The Pink Panther was a diamond, first of all. In the original 1963 film, with Peter Sellars and David Niven, a famous diamond was stolen and Inspector Clouseau had to track down the thief and recover the stone. It was called the Pink Panther because it was a rare pink diamond and it had a flaw that supposedly looked a bit like a panther. Over the opening credits, to Mancini's brilliant theme, a dancing cartoon Pink Panther got his big break. The cartoons followed when the film company executives loved the intro and commissioned an animated short The Pink Phink, which in turn won an Oscar in 1964. More followed, thankfully.
I've moved away from the subject of diamonds a little here. Point was that there was a pink diamond up for auction today, by Christie's in Hong Kong. It's called Martian Pink, named by an American jeweller, Harry Winston, in the 70s, who cut it in honour of a Martian satellite being launched at the time. Pink isn't the rarest colour for diamonds, but along with blue they are among the most valuable gemstones in the world. The pink colour is caused by flaws in the crystal structure, rather than in some cases where the presence of trace amounts of other elements - blue is due to boron, yellow to nitrogen.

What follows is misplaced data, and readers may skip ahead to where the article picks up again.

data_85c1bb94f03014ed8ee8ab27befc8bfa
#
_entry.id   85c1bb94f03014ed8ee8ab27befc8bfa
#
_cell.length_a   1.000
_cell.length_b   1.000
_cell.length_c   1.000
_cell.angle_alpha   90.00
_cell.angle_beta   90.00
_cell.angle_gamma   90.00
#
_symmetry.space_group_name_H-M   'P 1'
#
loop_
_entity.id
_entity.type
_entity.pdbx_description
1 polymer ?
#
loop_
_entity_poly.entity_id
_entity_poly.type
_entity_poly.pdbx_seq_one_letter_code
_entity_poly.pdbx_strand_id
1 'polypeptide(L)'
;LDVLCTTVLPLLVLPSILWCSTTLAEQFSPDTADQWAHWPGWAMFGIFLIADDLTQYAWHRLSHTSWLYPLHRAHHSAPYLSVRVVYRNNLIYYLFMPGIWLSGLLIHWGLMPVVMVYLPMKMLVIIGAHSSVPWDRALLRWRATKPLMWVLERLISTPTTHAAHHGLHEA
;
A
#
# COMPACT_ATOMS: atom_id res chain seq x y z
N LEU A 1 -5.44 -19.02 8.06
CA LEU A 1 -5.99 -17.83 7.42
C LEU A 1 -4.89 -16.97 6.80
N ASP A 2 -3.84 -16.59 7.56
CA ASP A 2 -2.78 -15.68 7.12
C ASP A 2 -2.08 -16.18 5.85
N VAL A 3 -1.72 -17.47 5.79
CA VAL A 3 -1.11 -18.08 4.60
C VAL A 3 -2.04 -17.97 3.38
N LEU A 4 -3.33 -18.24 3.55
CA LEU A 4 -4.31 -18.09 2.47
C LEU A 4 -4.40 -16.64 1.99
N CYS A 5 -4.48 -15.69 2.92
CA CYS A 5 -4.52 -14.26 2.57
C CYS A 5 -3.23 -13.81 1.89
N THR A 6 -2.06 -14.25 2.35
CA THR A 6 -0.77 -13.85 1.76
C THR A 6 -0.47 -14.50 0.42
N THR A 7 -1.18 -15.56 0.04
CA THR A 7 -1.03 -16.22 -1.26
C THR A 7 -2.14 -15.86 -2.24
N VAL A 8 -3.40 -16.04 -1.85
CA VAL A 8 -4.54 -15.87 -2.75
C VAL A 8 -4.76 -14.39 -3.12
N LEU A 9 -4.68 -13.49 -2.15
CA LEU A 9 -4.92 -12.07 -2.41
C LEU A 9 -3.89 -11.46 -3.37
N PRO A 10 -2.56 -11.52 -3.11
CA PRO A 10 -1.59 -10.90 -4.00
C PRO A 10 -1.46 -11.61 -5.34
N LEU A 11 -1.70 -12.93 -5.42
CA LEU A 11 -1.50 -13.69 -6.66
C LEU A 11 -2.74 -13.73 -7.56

Estimates for today's sale varied between $8-12million, but a pink diamond about twice the size sold in 2010 for £29m, so it might go a little higher than the estimate. I don't have any pink diamonds.